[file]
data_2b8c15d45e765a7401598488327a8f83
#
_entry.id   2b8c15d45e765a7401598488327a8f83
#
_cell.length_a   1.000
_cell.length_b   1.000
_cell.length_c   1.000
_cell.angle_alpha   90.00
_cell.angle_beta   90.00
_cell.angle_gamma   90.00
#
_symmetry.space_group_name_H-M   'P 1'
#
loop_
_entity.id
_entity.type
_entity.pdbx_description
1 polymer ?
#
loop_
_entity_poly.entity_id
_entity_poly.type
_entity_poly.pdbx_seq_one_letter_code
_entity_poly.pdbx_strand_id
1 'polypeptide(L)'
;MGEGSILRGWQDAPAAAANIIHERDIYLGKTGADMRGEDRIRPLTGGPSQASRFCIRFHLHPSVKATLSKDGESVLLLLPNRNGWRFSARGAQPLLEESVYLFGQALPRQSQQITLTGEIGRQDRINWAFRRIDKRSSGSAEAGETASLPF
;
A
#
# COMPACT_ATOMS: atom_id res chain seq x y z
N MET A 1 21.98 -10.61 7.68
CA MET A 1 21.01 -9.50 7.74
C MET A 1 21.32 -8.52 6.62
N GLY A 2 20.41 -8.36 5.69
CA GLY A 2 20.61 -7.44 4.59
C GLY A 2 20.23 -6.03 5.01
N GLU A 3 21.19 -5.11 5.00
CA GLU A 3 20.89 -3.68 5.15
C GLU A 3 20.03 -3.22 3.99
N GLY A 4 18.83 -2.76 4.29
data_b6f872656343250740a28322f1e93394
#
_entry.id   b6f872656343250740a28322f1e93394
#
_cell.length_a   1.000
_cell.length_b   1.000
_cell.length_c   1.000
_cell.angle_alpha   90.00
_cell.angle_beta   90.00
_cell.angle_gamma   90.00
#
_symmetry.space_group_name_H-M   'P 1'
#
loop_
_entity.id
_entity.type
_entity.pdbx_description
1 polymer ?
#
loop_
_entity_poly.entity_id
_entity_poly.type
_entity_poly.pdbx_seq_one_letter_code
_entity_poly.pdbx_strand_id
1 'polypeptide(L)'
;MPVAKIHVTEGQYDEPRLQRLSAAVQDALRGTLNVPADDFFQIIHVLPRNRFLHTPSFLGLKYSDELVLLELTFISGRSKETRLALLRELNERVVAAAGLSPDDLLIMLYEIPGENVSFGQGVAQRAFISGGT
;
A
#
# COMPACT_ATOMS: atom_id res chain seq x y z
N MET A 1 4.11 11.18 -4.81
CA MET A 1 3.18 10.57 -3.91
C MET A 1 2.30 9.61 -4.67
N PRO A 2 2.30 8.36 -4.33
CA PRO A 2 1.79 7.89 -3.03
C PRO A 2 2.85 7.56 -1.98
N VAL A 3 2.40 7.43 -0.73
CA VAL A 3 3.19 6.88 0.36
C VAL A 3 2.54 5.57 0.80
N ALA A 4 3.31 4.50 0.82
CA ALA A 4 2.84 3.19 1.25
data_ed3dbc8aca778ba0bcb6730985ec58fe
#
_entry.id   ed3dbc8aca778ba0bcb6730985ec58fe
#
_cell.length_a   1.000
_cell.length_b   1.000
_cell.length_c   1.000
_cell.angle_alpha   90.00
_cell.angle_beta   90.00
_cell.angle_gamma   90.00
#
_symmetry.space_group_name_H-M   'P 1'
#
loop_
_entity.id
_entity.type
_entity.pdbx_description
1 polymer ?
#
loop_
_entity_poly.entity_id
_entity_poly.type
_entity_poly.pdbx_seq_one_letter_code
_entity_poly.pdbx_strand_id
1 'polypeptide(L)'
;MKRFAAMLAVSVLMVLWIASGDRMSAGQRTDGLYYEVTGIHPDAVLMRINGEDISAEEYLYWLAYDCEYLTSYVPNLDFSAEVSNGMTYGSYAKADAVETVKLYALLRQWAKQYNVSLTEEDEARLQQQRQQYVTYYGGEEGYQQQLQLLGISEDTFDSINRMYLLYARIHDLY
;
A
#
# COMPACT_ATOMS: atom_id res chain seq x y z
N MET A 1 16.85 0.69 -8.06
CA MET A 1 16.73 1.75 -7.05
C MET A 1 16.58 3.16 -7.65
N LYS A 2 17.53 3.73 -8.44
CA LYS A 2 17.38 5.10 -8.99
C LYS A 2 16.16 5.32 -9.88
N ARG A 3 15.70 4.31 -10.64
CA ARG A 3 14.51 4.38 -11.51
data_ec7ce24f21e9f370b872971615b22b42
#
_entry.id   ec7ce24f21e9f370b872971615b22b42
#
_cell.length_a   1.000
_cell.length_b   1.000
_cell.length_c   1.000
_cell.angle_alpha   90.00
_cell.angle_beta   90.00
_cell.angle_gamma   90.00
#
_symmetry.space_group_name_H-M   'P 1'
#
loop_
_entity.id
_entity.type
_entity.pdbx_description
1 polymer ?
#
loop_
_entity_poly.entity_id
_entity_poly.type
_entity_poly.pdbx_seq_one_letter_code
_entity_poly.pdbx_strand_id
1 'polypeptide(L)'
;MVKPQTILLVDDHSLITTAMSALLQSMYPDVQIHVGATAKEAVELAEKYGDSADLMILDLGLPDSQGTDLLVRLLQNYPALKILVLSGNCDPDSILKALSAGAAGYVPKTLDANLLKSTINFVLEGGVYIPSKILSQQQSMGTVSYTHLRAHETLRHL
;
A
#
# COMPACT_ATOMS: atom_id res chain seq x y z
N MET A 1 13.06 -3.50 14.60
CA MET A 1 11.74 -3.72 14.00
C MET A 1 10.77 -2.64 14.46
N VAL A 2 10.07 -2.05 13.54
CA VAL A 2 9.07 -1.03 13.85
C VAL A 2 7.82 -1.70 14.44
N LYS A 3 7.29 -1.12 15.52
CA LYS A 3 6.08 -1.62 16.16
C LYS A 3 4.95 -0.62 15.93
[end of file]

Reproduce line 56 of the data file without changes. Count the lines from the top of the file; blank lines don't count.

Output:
_entity.type